- communications failure; and
- radiological accident/biological agent release.
To ensure emergencies are managed in a manner appropriate to the risk posed by each emergency, each emergency can be evaluated using the tiers below
- Tier 1 – Events are typical of localized significance and can be handled using resources immediately available within own organization;
- Tier 2 – Events are typical of significance requiring the involvement of specialized emergency services; and
- Tier 3 – Events are typical of significance at the national level and may require access to national/international resources and emergency response services.
Emergency Response Personnel
During an emergency, emergency response personnel should be identifiable by the use of colored vest e.g.
- in-house first aiders identifiable by a white cross/crescent on a green background; and
- prominently marked with the wearer’s emergency response role.
The type of identification used for each designation should be consistent throughout the facility.
various roles in the emergency management team and emergency support team can include incident commander, liaison officer, safety manager, management representative, planning chief, operations chief, logistics chief, fire wardens, firefighters and first aiders.
Emergency Operations Center (EOC)
To enhance coordination and communication during emergencies, an area referred to as Emergency Operations Centre (EOC) can be assigned where decision makers gather during an emergency and which would serve as the main communication link between the on-scene team, the line managers, incident support teams, and with local emergency services, where required.
EOC should be equipped with
- space and seating large enough to accommodate the emergency management team which includes an incident commander, liaison officer, safety manager, operations chief, logistics chief, planning chief, board keeper, and log keeper;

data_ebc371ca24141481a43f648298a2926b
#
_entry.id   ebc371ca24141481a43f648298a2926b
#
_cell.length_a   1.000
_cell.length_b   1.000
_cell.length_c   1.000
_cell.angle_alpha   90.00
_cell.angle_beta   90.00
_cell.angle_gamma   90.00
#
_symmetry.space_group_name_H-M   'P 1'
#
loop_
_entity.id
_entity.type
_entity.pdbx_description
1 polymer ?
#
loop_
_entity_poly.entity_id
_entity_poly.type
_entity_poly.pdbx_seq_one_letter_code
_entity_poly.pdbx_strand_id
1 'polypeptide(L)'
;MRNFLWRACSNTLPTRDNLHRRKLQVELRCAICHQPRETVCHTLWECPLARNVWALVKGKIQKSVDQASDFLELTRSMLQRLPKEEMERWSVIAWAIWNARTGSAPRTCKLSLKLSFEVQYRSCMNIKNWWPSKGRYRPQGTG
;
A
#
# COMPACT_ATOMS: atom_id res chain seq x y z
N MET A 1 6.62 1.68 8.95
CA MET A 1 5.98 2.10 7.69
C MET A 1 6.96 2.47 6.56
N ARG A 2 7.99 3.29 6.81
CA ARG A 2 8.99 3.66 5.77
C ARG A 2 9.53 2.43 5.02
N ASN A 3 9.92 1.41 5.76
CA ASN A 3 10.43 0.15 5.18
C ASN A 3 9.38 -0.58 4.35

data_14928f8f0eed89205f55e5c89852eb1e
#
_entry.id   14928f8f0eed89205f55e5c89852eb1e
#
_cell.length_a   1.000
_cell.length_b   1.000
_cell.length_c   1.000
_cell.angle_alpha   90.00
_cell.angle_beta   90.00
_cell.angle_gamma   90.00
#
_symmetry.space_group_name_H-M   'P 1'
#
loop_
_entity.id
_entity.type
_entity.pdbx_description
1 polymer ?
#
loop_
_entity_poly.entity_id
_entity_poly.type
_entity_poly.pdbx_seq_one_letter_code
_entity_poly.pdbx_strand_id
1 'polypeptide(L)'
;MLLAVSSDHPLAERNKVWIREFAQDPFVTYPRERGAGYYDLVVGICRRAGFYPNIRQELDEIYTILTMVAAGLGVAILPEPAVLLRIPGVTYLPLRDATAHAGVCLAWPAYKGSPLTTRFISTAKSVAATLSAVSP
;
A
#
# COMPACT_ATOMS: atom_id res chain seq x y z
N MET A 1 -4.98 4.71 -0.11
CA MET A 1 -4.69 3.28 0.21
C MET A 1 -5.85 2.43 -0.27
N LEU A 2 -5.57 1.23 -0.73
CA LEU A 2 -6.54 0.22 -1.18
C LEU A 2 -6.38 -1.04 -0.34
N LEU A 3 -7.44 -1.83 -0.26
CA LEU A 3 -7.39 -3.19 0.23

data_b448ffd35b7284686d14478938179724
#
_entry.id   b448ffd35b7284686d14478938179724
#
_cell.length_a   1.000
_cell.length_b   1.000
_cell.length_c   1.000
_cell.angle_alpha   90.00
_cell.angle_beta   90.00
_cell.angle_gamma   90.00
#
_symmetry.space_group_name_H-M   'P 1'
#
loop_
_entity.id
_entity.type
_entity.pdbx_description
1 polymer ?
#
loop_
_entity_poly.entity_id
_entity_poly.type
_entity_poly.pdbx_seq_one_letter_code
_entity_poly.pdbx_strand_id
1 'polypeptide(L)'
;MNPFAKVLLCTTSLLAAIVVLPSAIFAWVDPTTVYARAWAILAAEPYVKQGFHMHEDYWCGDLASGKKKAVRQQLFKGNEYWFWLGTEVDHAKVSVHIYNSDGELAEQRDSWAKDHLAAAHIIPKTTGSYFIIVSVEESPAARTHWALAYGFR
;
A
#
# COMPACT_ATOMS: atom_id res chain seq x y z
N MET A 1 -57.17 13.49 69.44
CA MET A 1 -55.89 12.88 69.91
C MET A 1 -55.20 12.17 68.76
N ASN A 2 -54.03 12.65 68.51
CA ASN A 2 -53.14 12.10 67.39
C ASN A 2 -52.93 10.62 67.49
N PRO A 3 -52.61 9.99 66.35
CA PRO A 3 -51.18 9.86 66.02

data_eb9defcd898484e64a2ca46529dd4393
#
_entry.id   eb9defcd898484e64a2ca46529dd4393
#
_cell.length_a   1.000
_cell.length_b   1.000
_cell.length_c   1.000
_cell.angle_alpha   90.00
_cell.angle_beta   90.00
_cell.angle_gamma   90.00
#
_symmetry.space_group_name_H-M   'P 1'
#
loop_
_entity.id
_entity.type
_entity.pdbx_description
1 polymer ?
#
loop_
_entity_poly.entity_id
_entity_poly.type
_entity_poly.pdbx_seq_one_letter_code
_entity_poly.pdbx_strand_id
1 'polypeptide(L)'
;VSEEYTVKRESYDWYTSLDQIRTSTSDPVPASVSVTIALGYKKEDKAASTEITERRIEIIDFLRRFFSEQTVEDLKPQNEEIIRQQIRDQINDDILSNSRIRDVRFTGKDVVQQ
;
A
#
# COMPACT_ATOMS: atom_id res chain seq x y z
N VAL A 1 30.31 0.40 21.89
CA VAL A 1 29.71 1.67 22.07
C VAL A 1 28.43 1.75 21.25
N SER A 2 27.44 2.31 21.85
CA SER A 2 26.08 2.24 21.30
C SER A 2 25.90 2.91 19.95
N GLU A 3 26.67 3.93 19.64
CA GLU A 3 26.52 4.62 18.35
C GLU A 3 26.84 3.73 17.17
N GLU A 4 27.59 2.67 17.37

- required equipment and supplies including uninterrupted power supply, communication devices to receive and transmit voice and data, computers for information management, intranet and internet access to useful relevant data, information management forms (e.g. sign-in/sign-out, initial incident facts, situation report, and log sheet), situation displays/boards (to report/present incident facts, maps/charts/diagrams, problems, proposed solutions, tasks, etc.).
- required reference documentation including contact directories of all concerned parties, ready access and scenario-specific call plans, controlled issues of linked emergency response plans (internal or external) that shall be consulted/relied on, mutual aid plans/agreements, relevant manuals/guides, relevant maps/charts/diagrams;
- equipment inventories: (i) own, (ii) contract; (iii) mutual aid; (iv) other; and
- relevant safety data sheets in case of handling hazardous materials.
Emergency Response Plan
Emergency response plans (ERPs) are documents that are produced and maintained for immediate implementation to safeguard people and property from foreseeable emergency scenarios.
Specific emergency response plans (ERPs) for all identified emergency scenarios as per section 5.2 of this document should be developed.
Communication and Reporting
- dissemination of relevant information e.g. contact numbers, evacuation maps;
- notifications of potential and actual emergencies;
- activation of the emergency response plan;
- notification of incidents and reporting the outcomes of their investigation;
- any required communications with the media.
Periodic Testing of Emergency Response Plans
Mock drills for all ERPs should be scheduled and tested at least annually for credible scenarios, such as the closure of emergency escape routes, persons requiring special assistance during an emergency, and loss of power.
External stakeholders such as civil defense and police should be invited and involved also, as needed.
Review and Update of Emergency Response Plans
Following each exercise, test or drill
- performance should be reviewed and documented; and